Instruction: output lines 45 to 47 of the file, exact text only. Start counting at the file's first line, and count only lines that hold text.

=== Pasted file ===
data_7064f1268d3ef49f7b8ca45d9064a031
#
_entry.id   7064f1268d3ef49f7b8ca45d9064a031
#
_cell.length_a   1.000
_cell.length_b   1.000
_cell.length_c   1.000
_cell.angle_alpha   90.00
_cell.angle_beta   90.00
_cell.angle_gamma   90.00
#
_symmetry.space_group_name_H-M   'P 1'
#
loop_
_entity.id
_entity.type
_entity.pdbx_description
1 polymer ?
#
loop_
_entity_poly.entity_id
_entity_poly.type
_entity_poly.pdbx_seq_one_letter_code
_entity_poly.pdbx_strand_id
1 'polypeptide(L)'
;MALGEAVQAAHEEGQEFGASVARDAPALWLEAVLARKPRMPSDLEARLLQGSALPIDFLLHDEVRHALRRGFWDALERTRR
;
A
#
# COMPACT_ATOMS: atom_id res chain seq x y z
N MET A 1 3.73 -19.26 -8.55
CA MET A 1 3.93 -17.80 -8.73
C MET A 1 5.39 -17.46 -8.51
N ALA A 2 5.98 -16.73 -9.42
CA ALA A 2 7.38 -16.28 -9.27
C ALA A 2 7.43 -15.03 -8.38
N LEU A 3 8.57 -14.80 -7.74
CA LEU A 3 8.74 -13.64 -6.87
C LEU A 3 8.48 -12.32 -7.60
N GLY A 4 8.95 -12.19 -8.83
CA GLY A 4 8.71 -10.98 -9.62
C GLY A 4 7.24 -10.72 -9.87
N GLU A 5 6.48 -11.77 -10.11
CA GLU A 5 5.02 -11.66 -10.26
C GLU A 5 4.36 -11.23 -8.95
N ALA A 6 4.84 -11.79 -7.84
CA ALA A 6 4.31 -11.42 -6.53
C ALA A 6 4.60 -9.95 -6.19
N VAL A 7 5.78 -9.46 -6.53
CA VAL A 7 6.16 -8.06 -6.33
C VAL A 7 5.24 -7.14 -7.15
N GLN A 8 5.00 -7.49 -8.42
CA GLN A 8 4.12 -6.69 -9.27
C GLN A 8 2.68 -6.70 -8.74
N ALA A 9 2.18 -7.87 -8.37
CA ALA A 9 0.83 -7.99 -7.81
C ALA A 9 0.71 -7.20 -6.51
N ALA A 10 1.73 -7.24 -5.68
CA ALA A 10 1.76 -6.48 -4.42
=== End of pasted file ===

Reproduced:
C GLU A 5 4.36 -11.23 -8.95
N ALA A 6 4.84 -11.79 -7.84
CA ALA A 6 4.31 -11.42 -6.53